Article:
29 Years and 14 GOMACOs...
|Cecil Key started in the concrete business in 1972 in Conyers, Georgia. He named his company Key Curbing and Paving, Inc. Key's step-son, Derrill Perry, was only 12 years old at the time and already a member of the paving crew. In 1974, the company purchased its first curb and gutter machine, a GOMACO GT-6000. Perry was 15 when he started operating the curb and gutter machine.
"You could say I grew up on a GOMACO," Perry, vice president of Key Curbing, said. "We've had 14 GOMACOs since then and they've ranged from the GT-6000, Commander IIs, GT-3300 and Commander IIIs. We bought our first Commander III in 1978 and we've owned five of them since then."
Key Curbing bought their first curb and gutter machine to stay competitive.
"We got to the point where we couldn't compete in the subdivision business. It took 20 men to do what a curb machine could do with only seven," Perry said. "Our GT-6000 had the chain-driven trimmerhead and tracks and it was so much better than doing the curb with forms."
Key Curbing's GOMACOs have continued to help them stay ahead of the competition throughout the years and the Commander III became Perry's favorite.
"We pour a lot of sidewalk, curb and gutter, and a lot of different things with the machine. It's just so versatile."
The versatility of their Commander IIIs have allowed them to tackle the bigger projects.
"In the last four years we've been pouring around a million feet (304,800 m) of curb and gutter a year," Perry said. "About 60 percent of our work is for the Georgia Department of Transportation and those jobs will run anywhere from 10,000 to 100,000 feet (3048 to 30,480 m). The other 40 percent is subdivisions and those will range from 3000 to 20,000 feet (914 to 6096 m)."
Perry is currently running three Commander IIIs on various projects throughout Georgia. This past year they added a Commander III with an auger.
"The auger was a great option that GOMACO gave us," Perry said. "We're tickled to death with it."
Key Curbing put their new machine to work slipforming both curb and gutter and sidewalk on a project on State Route 72 near Athens, Georgia. The project called for the slipforming of 75,000 feet (22,860 m) of curb and gutter, 7000 yd2 (5853 m2) of four foot (1.22 m) wide sidewalk and some concrete median work.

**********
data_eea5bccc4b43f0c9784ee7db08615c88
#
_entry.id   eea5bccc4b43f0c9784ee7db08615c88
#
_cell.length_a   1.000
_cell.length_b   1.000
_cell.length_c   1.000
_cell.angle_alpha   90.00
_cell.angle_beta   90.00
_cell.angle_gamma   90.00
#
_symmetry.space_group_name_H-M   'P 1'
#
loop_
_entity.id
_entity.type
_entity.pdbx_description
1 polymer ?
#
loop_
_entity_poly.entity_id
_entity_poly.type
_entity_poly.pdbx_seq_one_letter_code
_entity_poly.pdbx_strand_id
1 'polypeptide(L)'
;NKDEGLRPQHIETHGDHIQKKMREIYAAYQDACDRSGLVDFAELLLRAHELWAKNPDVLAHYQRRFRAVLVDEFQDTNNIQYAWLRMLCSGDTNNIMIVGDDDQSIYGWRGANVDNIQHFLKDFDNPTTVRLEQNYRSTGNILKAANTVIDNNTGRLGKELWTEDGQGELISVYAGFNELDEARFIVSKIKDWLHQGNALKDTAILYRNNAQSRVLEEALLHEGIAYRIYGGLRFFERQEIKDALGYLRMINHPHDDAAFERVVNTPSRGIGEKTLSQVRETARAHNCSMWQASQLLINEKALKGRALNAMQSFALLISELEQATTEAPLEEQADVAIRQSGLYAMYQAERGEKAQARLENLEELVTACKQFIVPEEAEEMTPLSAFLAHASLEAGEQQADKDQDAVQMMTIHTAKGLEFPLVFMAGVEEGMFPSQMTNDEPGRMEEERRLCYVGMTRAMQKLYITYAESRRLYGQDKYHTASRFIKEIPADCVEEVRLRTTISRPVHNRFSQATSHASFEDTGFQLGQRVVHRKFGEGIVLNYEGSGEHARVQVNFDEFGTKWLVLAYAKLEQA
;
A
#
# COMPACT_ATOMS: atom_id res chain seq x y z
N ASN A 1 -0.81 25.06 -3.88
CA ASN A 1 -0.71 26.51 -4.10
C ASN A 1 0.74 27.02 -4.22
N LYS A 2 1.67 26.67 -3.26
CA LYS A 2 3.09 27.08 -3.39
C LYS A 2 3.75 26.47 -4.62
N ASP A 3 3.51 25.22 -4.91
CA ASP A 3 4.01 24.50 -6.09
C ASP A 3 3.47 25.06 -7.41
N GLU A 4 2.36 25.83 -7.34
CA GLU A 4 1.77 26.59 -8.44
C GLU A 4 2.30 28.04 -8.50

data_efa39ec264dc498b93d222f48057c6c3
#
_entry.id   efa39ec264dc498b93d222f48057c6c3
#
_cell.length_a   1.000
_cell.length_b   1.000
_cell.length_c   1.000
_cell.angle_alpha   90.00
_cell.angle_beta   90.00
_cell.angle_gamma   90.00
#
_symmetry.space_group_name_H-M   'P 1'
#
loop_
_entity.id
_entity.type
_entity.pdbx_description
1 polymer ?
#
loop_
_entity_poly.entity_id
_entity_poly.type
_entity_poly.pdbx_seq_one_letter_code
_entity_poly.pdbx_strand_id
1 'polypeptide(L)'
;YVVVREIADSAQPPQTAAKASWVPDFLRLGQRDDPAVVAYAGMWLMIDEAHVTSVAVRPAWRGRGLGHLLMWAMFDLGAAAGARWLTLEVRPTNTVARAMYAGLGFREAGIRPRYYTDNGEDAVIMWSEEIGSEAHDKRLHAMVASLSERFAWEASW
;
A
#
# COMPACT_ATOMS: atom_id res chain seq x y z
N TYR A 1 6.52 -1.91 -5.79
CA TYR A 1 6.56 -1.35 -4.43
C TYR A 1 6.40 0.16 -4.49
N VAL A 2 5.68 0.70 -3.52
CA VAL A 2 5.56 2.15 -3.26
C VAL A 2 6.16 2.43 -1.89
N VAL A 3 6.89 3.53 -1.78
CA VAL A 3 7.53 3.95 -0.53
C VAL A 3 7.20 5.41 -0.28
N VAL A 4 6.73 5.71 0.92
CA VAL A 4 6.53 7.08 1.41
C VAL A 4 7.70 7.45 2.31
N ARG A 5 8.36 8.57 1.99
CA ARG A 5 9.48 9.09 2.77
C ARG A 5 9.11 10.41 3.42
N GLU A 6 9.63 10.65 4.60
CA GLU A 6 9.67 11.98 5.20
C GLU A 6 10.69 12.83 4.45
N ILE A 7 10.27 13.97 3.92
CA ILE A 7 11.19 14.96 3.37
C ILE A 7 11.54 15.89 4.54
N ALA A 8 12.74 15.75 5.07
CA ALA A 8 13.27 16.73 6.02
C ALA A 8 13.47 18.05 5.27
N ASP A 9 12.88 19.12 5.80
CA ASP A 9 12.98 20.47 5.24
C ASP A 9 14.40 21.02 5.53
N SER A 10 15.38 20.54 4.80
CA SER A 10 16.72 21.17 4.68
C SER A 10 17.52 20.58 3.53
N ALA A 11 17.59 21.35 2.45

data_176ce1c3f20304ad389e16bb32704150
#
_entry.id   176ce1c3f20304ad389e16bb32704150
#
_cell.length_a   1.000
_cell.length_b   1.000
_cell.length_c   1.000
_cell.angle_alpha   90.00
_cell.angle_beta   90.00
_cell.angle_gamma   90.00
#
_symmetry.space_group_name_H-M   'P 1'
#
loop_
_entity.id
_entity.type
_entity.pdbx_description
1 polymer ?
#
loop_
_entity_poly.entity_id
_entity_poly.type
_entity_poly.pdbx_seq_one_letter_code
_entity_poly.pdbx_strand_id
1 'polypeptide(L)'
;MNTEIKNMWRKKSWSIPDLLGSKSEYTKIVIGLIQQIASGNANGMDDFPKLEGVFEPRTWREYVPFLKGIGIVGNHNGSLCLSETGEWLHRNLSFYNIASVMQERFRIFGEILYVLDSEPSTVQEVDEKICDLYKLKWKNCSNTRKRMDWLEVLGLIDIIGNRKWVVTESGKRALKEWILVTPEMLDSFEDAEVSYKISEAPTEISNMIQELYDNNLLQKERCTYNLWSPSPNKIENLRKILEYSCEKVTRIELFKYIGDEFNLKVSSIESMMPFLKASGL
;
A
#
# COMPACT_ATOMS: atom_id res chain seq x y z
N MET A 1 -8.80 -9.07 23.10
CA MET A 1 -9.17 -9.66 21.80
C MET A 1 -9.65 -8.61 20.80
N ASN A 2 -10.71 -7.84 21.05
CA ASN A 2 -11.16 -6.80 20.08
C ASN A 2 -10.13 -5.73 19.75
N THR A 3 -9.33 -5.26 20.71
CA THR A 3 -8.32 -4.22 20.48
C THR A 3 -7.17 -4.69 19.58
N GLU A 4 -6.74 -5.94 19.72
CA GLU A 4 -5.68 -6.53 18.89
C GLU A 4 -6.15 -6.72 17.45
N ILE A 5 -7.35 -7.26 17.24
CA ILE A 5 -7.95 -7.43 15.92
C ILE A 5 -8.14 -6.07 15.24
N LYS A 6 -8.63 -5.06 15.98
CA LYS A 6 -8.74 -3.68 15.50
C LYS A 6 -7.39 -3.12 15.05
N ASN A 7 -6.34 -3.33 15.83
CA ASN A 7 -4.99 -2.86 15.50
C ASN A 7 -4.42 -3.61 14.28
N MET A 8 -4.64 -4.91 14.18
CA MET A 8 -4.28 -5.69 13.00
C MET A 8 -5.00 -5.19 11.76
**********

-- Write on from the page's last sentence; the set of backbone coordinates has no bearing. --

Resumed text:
"It's a pretty big project for us," Perry said. "On any given day we'll go out and set stringline and pour 2500 to 3000 feet (762 to 914 m) of curb. Every day we set stringline, we pour concrete. It's the fastest way to do it and it keeps us ahead of the competition."
Most of Key Curbing's projects require them to trim and pour simultaneously.
"That's what makes this machine just so incredible," Perry continued. "We do a lot of soil-cement base that our competitors won't do. With the Commander III, we only have to trim 3.5 to four feet (1.07 to 1.22 m) wide because the machine can pour off the level and we don't have to move as much dirt."
The standard concrete mix design has a slump of two to 2.5 inches (51 to 64 mm) with a strength of 3000 psi (20.7 MPa). Two finishers work behind the machine applying a broom finish and cutting joints.
"The machine does a real good job with the finish. We broom it and joint it and that's pretty much all we do," Perry said. "We've tried to make some of our own molds but we pick up most of them from GOMACO. They do something special with that steel, something better that we can't get done. They've got a secret up there that makes them put out a better product."
During 28 years of ownership, Key Curbing has witnessed first hand the changes the GOMACO equipment has gone through.
"It has always been easy for us to make the switch from one controller to the next and we can produce a pretty good bit of curb now," Perry said. "They've made the machines a lot more people-friendly. The good part of that is you don't lose as much concrete because my guys know the machines and they can work on them if they go down. Concrete isn't going to wait on you if you break down.
"We've always liked the GOMACO line. Anybody starting out in the curb business would definitely need to look at a Commander III," Perry continued. "It'll do it all from barrier wall to curb and gutter to sidewalks and anything else you'd want to do. I just think this machine is a far superior machine."